Building and Construction is arguably the largest employing industrial sector in any given country. With thousands of students streaming from colleges and university all over Kenya, majority of whom have partaken of the cup of architectural, engineering and construction (AEC) studies, many wonder where their first or next job will come from. This draws me to memories of long ago when people used to hang out on a given spot in the CBD area, also famously called “jobless-corner.”
It is really painful for the youth to see their productive time of their lives wasting away in idleness with no hope for the future; no career ambition, not being able to plan and create a family or provide in their households among other things.
Probably we have been schooled on how to design or construct a building from start to finish and how to effectively handle a client’s needs and also navigate through the rigorous regulatory framework of the built environment. But rarely in life do we see many people who want to build their house from scratch to finish. If there are, then they are few and far between. Clients, we realize, don’t come in that type of samples. And the reasons are plenty, considering that a house nowadays requires a minimum of 2 to 3.5 million to construct and not many people have such disposable income at hand. At least we know the key here is disposable income.
Disposal income is that amount of fund that a person has available in cash or credit and is willing to spend on acquiring a product or a service. Say for example, people with a gross income of 50,000/= and are able to save 10% of their income, they will have a disposable income of 60,000/= after a year. This is not the amount of money that could build a house, but it can be used to accomplish certain tasks or finish sections of a building. This, typically, is the situation we have in Kenya: Where people plan and build their projects in stages as funds become available. If this money is to be used in building and construction, the major area it would fit is renovation works. Example of renovation projects that could be carried out includes: Facade Enhancement, Site Improvement, (MEP) – Mechanical, Electrical and Plumbing Systems, Security and Fire Protection Systems Upgrade and Tenant Improvement Projects.
For older buildings with unpleasant exterior appearance, a facade enhancement can be done to bring it into modernity. For example, in many cities and towns in Kenya, we have a strong heritage of early Indian settlement architecture, with commercial streets of two to three story buildings with retail use on the ground floor (also known as “duka” in Swahili) and office or residential use above, sometimes revealing the poor workmanship involved in their early construction from the protruding and bear structural members like beams and columns that are left exposed. These buildings, if they cannot be torn down, as cost may be an issue, they can be face-lifted and fine tuned into modernity by the process of facade enhancement.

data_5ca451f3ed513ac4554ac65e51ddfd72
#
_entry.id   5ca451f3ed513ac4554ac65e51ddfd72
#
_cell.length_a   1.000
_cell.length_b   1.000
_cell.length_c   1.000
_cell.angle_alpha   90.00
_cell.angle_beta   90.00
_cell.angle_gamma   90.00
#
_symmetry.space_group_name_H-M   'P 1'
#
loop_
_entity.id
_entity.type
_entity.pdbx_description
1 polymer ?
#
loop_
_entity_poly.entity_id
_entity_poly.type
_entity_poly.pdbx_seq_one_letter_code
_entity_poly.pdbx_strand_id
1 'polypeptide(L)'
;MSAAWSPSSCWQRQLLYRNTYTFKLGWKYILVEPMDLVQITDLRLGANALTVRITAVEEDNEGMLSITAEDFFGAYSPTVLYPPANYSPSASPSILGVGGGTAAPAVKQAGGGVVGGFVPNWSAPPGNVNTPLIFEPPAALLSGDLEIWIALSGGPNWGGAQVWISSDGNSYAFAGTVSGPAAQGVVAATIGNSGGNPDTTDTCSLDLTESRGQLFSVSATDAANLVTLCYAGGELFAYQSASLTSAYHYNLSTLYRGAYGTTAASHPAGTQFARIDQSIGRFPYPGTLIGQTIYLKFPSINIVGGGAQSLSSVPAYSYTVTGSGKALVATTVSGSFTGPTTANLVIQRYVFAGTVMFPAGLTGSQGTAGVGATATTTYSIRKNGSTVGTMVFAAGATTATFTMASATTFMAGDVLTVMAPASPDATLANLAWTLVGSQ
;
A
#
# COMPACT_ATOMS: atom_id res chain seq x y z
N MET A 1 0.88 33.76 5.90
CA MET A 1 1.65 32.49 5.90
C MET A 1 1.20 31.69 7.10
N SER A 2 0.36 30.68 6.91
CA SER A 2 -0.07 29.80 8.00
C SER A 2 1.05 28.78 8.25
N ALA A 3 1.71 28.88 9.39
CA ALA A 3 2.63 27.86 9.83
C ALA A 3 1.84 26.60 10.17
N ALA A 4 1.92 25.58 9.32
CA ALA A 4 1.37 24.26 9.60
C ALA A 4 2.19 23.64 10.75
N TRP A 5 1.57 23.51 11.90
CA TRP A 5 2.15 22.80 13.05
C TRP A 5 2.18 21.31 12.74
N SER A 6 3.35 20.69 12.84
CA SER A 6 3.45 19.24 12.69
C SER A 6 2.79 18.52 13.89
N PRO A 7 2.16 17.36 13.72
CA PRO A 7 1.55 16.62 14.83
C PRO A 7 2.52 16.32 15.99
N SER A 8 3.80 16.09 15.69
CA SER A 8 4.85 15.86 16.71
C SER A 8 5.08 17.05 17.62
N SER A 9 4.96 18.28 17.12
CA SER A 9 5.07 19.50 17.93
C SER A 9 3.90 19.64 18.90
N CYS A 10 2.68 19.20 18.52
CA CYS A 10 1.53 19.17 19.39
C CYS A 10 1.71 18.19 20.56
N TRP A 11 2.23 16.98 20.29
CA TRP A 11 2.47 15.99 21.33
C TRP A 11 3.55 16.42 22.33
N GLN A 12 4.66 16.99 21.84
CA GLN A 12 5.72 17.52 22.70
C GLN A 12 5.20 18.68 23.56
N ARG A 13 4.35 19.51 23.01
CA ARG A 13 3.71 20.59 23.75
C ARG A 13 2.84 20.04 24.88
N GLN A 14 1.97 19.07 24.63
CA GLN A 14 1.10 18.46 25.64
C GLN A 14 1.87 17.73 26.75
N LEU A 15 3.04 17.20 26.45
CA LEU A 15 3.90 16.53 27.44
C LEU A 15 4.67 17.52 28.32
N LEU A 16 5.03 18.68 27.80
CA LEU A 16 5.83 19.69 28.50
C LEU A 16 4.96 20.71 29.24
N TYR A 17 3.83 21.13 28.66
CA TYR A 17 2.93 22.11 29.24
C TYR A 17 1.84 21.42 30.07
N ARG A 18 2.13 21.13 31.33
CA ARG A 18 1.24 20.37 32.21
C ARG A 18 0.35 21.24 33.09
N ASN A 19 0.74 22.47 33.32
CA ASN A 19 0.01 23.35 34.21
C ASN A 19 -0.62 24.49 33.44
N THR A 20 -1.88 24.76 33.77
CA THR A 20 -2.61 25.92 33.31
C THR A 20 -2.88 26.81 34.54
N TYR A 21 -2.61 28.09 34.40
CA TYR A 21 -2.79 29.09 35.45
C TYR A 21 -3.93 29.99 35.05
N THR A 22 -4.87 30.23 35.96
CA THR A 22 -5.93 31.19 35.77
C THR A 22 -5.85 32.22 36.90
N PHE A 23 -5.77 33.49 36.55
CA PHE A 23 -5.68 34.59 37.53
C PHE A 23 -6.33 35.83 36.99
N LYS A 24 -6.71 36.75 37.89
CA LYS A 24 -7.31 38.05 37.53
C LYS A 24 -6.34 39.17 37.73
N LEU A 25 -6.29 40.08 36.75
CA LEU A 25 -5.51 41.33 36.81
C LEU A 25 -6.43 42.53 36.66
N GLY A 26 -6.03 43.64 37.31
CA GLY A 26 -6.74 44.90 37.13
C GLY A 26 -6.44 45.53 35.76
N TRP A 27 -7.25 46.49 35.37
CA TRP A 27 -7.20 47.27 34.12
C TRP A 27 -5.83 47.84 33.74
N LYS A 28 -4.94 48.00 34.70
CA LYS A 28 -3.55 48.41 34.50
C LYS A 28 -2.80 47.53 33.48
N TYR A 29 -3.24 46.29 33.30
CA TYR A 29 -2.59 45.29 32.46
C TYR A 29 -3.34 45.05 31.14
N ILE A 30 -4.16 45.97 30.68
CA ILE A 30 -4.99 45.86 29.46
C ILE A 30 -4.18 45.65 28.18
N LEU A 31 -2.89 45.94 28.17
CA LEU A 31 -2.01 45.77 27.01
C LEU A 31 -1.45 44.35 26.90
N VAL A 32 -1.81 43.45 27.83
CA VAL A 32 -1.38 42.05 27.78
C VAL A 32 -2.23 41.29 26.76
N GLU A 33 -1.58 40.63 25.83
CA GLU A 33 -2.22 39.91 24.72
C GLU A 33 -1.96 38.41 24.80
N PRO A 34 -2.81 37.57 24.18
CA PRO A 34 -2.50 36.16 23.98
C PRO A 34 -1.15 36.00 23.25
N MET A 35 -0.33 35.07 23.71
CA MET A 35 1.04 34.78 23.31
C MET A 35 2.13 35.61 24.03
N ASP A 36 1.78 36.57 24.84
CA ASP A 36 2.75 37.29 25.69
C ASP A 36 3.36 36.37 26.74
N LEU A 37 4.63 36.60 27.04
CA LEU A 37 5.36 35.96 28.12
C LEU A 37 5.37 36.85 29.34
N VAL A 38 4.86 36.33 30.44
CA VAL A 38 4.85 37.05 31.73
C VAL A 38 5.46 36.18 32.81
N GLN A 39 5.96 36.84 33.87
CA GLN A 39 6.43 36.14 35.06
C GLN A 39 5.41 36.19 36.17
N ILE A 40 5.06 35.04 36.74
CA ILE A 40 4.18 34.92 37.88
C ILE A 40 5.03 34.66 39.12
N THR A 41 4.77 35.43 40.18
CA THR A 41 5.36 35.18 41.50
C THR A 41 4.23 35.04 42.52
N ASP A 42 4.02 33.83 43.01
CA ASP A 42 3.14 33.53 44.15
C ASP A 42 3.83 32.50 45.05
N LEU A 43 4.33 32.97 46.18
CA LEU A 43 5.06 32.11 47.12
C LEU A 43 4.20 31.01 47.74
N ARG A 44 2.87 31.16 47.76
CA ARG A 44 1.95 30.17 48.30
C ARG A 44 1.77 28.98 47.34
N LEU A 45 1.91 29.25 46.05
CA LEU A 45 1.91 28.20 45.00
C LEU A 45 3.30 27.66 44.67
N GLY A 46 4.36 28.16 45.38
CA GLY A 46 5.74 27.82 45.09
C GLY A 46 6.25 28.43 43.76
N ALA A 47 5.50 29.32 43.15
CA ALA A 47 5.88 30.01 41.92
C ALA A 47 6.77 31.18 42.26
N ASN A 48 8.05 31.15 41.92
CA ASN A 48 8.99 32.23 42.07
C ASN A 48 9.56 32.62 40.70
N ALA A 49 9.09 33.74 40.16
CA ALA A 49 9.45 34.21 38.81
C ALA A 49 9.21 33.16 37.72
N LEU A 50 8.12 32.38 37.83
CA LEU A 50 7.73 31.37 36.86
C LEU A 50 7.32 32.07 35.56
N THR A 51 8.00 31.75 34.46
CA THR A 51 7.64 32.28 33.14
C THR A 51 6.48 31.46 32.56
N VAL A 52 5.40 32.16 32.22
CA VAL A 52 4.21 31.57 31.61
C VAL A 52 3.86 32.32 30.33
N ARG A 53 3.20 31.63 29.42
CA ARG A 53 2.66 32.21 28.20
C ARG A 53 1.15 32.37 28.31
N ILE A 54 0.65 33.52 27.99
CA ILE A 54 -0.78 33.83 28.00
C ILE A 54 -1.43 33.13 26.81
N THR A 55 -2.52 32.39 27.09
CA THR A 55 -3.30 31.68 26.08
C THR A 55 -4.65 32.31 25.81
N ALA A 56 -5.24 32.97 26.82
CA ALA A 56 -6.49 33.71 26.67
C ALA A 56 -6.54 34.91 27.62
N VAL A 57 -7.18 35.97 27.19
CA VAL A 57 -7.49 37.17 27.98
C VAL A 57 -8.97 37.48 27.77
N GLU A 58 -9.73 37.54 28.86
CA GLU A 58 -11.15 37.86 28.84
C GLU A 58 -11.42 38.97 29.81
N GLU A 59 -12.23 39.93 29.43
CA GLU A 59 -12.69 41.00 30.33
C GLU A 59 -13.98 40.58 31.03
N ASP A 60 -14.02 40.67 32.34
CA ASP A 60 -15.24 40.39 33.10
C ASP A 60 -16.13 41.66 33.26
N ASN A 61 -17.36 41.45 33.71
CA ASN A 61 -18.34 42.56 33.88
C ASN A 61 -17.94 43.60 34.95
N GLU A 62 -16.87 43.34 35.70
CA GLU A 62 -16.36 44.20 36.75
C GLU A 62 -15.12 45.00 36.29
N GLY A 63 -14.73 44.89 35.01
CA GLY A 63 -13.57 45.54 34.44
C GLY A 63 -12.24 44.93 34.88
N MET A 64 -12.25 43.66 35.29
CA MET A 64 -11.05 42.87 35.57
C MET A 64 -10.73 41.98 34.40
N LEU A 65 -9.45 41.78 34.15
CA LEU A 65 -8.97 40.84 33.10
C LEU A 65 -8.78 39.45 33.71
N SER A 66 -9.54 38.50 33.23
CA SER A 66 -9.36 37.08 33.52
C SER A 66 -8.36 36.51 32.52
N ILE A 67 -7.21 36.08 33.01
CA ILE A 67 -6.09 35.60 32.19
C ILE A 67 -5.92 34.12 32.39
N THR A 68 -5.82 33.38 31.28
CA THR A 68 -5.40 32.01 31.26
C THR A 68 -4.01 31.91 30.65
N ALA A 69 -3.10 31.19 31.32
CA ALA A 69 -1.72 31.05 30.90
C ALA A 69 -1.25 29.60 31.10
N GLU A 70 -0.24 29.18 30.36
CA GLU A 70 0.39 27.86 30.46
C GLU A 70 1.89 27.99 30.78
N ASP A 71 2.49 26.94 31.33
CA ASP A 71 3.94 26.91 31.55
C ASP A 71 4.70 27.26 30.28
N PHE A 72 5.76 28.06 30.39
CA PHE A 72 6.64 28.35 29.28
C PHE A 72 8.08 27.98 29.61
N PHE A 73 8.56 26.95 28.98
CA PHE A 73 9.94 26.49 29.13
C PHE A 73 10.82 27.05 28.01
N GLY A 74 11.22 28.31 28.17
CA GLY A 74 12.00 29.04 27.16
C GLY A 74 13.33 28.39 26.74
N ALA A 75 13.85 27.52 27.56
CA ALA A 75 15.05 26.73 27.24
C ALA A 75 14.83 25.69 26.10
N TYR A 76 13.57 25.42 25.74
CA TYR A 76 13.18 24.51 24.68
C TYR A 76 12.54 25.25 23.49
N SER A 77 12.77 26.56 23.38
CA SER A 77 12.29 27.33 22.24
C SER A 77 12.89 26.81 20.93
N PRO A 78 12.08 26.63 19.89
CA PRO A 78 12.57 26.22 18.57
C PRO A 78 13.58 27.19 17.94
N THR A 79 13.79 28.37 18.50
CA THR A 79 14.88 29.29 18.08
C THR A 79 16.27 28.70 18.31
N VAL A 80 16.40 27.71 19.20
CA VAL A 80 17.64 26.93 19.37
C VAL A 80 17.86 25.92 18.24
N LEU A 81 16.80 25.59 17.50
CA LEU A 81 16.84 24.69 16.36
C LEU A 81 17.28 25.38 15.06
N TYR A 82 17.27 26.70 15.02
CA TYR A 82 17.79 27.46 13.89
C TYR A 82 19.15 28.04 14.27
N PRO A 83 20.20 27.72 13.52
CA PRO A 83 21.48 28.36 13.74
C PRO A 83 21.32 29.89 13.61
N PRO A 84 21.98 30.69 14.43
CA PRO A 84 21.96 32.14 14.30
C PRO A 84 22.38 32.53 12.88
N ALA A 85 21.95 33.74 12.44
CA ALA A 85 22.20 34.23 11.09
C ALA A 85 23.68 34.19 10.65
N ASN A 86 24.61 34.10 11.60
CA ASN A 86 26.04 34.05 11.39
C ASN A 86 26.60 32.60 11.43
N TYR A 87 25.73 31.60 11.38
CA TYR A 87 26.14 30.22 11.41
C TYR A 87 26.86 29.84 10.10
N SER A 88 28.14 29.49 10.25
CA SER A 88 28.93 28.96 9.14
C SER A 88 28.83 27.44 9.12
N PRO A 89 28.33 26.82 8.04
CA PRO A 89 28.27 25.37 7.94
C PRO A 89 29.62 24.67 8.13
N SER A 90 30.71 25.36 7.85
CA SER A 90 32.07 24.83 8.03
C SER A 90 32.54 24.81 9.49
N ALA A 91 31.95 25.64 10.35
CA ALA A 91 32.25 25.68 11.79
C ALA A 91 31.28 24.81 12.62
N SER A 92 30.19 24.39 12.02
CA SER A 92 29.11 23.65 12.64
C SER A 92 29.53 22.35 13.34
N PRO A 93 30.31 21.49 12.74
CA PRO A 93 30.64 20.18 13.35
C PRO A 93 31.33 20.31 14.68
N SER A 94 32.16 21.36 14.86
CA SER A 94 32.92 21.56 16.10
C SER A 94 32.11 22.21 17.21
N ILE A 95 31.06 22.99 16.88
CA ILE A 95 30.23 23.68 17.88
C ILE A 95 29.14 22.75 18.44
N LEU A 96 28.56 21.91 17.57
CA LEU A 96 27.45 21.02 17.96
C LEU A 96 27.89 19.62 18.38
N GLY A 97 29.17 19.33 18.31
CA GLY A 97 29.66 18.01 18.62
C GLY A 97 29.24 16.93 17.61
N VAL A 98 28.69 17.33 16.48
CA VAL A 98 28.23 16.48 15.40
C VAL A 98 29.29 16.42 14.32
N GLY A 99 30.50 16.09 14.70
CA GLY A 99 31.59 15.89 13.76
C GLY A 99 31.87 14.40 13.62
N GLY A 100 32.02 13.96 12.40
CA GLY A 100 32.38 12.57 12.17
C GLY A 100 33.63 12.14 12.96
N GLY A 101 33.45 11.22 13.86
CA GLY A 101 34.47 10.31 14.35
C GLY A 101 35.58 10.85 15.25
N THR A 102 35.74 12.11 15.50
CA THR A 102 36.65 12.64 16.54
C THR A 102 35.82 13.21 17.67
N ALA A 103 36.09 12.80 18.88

And this may involve the use of iron, steel or aluminum framework, glass or vinyl sheets, or appropriate cladding material. A cladding material is that material on the exterior of a building used to cover it but does not necessarily support the structure. Older buildings, where tenants have “run-away” or have a difficulty attracting newer and younger professionals, who prefer taste and style, can be improved in this fashion, in addition to interior tenant renovation schemes. A facade is the selling point of a building.
For those wonderful structures left unattended for long, with very tall grass or sometimes no vegetation cover at all, or those structures on steep slopes that would provide scenic views, a site improvement project could help add value to the property. And this can include landscaping projects, retaining walls, immaculate fencing, water feature or fountains or a combination of the above to bring life into these structures.
For commercial and institutional buildings like retail shops, government buildings, hospitals, factories or industries and so on, improvements can be made to enhance performance and security and protection among other concerns. And this may include a functional fire suppression system, up to date public address system, newer and advanced mechanical, electrical and plumbing systems and so on.
And for simple homes and apartments, tenant improvement projects may include new flooring, new insulation, new roofs, decorative walls and interior design, latest trends in kitchen cabinets and furniture designs, painting, caulking and lighting designs.
All these stated above are the emerging new opportunities in building and construction in Kenya. And in order to position ourselves to take on new challenges and opportunities, it is key that we get organized as the youth. If we can, get registered with Nation Construction Authority as a Class 8 Contractor, identify our strengths and specialty and hit the road running for our next meal.
That is how we get started in Architecture, Engineering and Construction (AEC) in Kenya, as a building sub-contractor or contractor. Construction jobs in Kenya will not be from new construction, but renovation.